• 2. 2 Private Exchanges: The Basics Payers have many options when considering channel diversification strategies. The public health exchanges created by the ACA are multi- carrier exchanges geared toward individual and small group sales. Private exchanges can mirror a multi-carrier model as well, but the primary benefits of a private exchange for carriers apply to a single-carrier model and most immediately to the group population. In addition to helping payers retain and increase group sales and shift into the individual market, private exchanges enable payers to offer products beyond the major medical health insurance category, into dental, vision, ancillary coverage and financial services. In the group sale, an employer contracts with a payer that offers a private exchange open to employees. The exchange enables employees to compare features and benefits of the payer’s various plans in a retail experience akin to an Amazon.com or Expedia.com, as well as purchase the desired plan directly from the payer. Private exchanges are subject to fewer state and federal regulations than public exchanges. This gives payers more freedom in how they design the customer experience on their exchanges, the choice of plans offered and the level of customer service and support. Many health consumers shopping on a private exchange through their employers will not be eligible for the federal subsidies outlined in the ACA, simplifying payment and administration for payers and employers. An Appealing Solution for Employers Transitioning to a defined contribution approach helps employers flatten the cost curve of their benefits offering, while shifting choice — and more risk — to employees. Employers still want to offer valued employees high-quality healthcare choices. Private exchanges are the simplest way to provide defined contributions while offering choices that reflect the rising consumerism and retail style of direct-to-consumer sales in the healthcare marketplace. In one benefits survey, more than 25% of employers said they expect to offer employees access to a private exchange in the next three to five years.1 Private exchanges include a wider range of plans than employers would otherwise offer, so employees can find coverage and products better suited to their unique needs. Also, not all employees will qualify for subsidies on state and federal exchanges, so by offering access to a private exchange, employers can give their employees choice, control and name brands without referring them to public exchanges. Finally, a private exchange can reduce administra- tive costs for employers and brokers by streamlin- ing sales, marketing, communications, guidance selection, enrollment and billing processes. cognizant 20-20 insights Source: McKinsey & Co. Figure 1 Private Exchange Drivers The ACA will catalyze the “retail-ization” of healthcare.The ACA will catalyze “retailization” of health care – a phenomenon that was already underway Three Redefining Phenomena 1. Employers dropping coverage 2. A shift to defined contribution 3. The ACA individual mandate 2020 Retail Exchange Marketplace Tomorrow’s exchange market 40-60 million members from small employers/ defined contribution exchanges 40 million individuals Today’s individual market 14 million members 2012 2019 The retail market will include more than 100 million consumers by 2020.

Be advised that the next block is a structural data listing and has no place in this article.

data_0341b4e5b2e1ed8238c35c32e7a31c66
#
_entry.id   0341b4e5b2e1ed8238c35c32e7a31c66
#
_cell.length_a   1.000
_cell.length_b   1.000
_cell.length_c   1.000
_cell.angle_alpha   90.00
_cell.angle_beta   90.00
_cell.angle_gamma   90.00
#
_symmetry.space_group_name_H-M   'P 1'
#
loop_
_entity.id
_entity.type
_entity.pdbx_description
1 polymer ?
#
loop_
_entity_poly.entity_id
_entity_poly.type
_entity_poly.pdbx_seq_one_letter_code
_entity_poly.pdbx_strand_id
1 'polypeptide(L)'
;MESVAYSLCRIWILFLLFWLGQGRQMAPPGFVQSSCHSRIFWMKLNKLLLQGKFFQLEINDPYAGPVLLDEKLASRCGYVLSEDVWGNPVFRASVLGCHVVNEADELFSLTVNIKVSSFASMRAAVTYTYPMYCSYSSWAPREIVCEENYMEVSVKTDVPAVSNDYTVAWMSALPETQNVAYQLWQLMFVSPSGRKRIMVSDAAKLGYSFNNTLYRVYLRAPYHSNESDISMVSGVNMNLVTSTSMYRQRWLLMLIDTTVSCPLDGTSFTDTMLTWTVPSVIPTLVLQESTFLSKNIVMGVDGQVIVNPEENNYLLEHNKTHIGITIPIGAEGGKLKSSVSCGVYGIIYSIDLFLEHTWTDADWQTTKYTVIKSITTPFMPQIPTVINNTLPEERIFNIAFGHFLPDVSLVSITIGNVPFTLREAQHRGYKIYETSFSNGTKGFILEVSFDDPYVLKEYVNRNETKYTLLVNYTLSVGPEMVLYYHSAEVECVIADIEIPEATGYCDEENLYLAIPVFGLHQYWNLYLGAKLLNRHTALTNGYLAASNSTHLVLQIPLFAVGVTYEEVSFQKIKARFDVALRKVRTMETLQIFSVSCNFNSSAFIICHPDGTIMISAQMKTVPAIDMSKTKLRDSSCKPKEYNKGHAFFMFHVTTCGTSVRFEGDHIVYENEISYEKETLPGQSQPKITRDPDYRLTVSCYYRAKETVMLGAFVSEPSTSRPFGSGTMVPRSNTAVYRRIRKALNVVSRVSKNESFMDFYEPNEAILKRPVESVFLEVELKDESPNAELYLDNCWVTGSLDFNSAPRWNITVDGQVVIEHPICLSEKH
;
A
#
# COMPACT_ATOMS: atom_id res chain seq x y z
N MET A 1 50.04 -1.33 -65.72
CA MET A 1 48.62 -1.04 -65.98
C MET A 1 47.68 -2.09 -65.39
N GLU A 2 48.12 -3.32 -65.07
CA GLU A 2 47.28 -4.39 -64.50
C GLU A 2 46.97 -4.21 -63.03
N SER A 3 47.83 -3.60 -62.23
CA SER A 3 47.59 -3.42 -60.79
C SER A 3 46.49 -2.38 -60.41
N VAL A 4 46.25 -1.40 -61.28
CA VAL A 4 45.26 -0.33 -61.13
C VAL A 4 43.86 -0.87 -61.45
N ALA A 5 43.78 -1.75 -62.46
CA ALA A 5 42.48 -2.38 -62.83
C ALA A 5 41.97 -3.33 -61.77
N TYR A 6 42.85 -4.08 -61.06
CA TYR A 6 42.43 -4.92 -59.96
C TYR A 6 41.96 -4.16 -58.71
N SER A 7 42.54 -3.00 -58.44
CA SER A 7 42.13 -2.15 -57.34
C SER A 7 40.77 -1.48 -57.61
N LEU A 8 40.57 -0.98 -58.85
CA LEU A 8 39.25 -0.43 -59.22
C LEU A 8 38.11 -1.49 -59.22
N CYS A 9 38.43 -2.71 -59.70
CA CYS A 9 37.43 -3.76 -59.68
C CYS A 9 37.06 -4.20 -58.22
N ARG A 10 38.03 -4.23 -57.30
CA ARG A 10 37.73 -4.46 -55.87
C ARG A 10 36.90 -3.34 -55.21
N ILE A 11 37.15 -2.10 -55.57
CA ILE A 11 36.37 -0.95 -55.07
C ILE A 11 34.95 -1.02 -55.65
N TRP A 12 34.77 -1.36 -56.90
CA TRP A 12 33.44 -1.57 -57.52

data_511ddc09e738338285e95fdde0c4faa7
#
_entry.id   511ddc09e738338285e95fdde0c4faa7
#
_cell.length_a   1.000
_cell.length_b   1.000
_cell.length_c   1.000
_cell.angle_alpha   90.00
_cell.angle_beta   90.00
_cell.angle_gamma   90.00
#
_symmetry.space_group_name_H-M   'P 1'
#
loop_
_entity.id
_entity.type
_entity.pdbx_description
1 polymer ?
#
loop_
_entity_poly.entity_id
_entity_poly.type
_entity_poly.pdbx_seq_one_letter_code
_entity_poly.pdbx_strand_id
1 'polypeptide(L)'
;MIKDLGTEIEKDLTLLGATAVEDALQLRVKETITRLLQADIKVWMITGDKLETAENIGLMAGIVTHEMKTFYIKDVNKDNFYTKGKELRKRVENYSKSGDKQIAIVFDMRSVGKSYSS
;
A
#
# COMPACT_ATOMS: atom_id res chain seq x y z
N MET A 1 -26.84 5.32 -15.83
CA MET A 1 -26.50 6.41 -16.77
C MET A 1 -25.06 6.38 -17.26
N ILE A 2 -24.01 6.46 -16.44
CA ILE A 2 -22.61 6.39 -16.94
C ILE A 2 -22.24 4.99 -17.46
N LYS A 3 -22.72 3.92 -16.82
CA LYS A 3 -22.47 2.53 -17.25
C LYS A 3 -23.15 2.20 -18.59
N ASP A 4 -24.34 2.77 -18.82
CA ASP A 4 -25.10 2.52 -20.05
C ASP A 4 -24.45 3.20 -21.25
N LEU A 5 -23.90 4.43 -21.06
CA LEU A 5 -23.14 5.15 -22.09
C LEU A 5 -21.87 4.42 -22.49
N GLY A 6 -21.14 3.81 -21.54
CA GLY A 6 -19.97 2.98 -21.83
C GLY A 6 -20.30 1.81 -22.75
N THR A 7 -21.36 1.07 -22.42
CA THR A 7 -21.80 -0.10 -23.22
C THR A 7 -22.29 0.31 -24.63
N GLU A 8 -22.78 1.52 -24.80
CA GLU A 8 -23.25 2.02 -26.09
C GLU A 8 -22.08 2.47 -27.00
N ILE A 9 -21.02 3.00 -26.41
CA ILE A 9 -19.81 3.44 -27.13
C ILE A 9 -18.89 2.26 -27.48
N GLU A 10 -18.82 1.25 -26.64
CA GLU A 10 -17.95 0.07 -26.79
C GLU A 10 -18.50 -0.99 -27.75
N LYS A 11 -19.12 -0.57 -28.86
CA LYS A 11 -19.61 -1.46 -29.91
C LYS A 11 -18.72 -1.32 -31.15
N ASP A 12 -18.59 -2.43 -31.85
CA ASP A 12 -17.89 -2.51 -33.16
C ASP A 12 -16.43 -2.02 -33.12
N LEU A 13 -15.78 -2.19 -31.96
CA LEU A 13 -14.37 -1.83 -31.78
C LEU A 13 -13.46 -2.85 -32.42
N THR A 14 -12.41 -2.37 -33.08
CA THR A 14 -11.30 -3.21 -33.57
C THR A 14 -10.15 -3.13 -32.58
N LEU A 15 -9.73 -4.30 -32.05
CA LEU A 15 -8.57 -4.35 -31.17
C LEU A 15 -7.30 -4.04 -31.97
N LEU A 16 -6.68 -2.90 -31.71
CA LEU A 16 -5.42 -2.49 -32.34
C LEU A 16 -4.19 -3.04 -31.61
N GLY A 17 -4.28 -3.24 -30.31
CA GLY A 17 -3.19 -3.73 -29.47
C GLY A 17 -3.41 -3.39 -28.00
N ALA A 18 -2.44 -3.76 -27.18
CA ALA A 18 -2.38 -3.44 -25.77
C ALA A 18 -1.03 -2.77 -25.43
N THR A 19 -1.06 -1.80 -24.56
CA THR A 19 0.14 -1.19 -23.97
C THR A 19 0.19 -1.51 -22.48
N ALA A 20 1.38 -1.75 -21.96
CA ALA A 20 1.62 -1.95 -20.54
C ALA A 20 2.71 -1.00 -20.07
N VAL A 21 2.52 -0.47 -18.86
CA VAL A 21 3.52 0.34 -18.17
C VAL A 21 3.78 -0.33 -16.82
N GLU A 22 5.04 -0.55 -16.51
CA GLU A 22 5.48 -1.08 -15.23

• 3. Private Exchanges: An Opportunity for Payers Private exchanges offer payers the ability to connect directly with consumers, whether they’re employees or individual buyers. Defined contribution models disrupt payers’ relation- ships both with employers and with employees, who are now choosing products that best meet their needs. Empowered individual consumers buying insurance directly also disrupt broker channels. These consumers, especially younger “digital natives,” will demand more mobile, easy- to-use and social media-style tools in an online marketplace. Yet amid the disruption caused by the move to defined contributions, payers that make the necessary fundamental shifts in their core business models can seize emerging opportuni- ties, such as: • Offer additional value-generating products. Payers may add ancillary products that are not subject to medical loss ratio regulations on private exchanges. These can include vision, dental, wellness, pet care, financial products and more, increasing options and serving a full range of individual needs. • Attract and retain employer clients. Employ- ers can balance the cost control of defined con- tributions with meaningful employee choice, making the private exchange model especially attractive in the changing healthcare market. • Strategically diversify sales channels. A single-carrier private exchange enables payers to respond to market expectations and develop a channel that contributes to the bottom line. Whether or not a payer participates in a public exchange, a private exchange represents a strategic shift and is a response to increasing direct-to-consumer relationships and sales in healthcare. • Work in parallel with public exchanges. On a public exchange, small group employees and individuals can select insurance plans, although not all of them will be eligible for federal health insurance premium subsidies. A private exchange enables payers to give employers, employees and individuals another option, one likely to offer a better user experience, excellent customer service and a wider array of products from which to choose. For individuals who are eligible for subsidies, having a private exchange will integrate eligi- bility checks and ensure that payers leverage the public exchanges for lead generation. Rethinking Business Models, Reinventing Processes Marketing campaigns alone will not create the competitive advantage that is possible with private exchanges. Rather, payers must rethink their value propositions and reinvent processes and workflows to support a true direct-to- consumer business (see Figure 2, next page). Some of the key capabilities and processes affected by becoming more consumer-centric include: • Products: Payers must offer innovative, “indi- vidualized” plans and match the variety of of- ferings on a private exchange to the individual market or employee target audience. • Marketing: Payers need to update marketing strategies and leverage access to new analyt- ics. New messages, channels and state-of-the- art shopping experiences are necessary to reach a new mix of consumers, many of whom will expect personalized communications about plans and offerings tailored to their needs and accessible on devices of their choice. • Benefits administration: Offering self-service functionality to benefits administrators will be a key differentiator for payers. Some of the sa- lient features include employee management, defining classes, access to reporting, billing and payment tracking, and payroll calculations. • Customer experience: It will be critical to of- fer consumers a well-designed, familiar shop- ping experience. Millennial generation employ- ees will expect private exchange features and follow-up service to match those they use on other online shopping sites, such as easy com- parisons and user reviews. • Systems and back-end support: Payers will need to manage the integration of member data, enrollment processes, customer service and defined contributions into existing payer and employer systems to provide streamlined administration, such as offering employers a single place to view invoices. • Analytics: Payers must continually evaluate private exchange results, gauging metrics such as consumer acceptance, plan perfor- mance, shopping trends, etc. Like other retail- ers, payers will need to use these results to adjust offerings and exchange features to re- spond quickly to customer demands. 3cognizant 20-20 insights